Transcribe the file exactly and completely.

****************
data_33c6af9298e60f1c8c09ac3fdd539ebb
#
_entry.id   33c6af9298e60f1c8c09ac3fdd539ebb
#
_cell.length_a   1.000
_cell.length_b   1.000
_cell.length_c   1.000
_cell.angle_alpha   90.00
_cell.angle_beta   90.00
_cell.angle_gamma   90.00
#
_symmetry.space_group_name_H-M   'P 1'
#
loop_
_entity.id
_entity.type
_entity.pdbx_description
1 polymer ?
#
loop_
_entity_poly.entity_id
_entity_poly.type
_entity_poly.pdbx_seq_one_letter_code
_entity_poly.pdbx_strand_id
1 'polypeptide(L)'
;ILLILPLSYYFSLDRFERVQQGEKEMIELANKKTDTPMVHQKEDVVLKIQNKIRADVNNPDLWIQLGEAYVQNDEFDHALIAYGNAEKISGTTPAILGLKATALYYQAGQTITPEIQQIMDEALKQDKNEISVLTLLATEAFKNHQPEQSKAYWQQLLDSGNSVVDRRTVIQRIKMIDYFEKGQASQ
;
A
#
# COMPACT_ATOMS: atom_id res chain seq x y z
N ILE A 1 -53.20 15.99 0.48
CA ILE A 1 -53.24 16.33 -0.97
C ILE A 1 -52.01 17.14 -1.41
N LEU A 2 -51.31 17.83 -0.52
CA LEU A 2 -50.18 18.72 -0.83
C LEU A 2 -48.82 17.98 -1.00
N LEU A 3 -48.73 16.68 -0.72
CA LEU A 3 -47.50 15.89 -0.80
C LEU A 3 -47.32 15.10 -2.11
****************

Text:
data_33c6af9298e60f1c8c09ac3fdd539ebb
#
_entry.id   33c6af9298e60f1c8c09ac3fdd539ebb
#
_cell.length_a   1.000
_cell.length_b   1.000
_cell.length_c   1.000
_cell.angle_alpha   90.00
_cell.angle_beta   90.00
_cell.angle_gamma   90.00
#
_symmetry.space_group_name_H-M   'P 1'
#
loop_
_entity.id
_entity.type
_entity.pdbx_description
1 polymer ?
#
loop_
_entity_poly.entity_id
_entity_poly.type
_entity_poly.pdbx_seq_one_letter_code
_entity_poly.pdbx_strand_id
1 'polypeptide(L)'
;ILLILPLSYYFSLDRFERVQQGEKEMIELANKKTDTPMVHQKEDVVLKIQNKIRADVNNPDLWIQLGEAYVQNDEFDHALIAYGNAEKISGTTPAILGLKATALYYQAGQTITPEIQQIMDEALKQDKNEISVLTLLATEAFKNHQPEQSKAYWQQLLDSGNSVVDRRTVIQRIKMIDYFEKGQASQ
;
A
#
# COMPACT_ATOMS: atom_id res chain seq x y z
N ILE A 1 -53.20 15.99 0.48
CA ILE A 1 -53.24 16.33 -0.97
C ILE A 1 -52.01 17.14 -1.41
N LEU A 2 -51.31 17.83 -0.52
CA LEU A 2 -50.18 18.72 -0.83
C LEU A 2 -48.82 17.98 -1.00
N LEU A 3 -48.73 16.68 -0.72
CA LEU A 3 -47.50 15.89 -0.80
C LEU A 3 -47.32 15.10 -2.11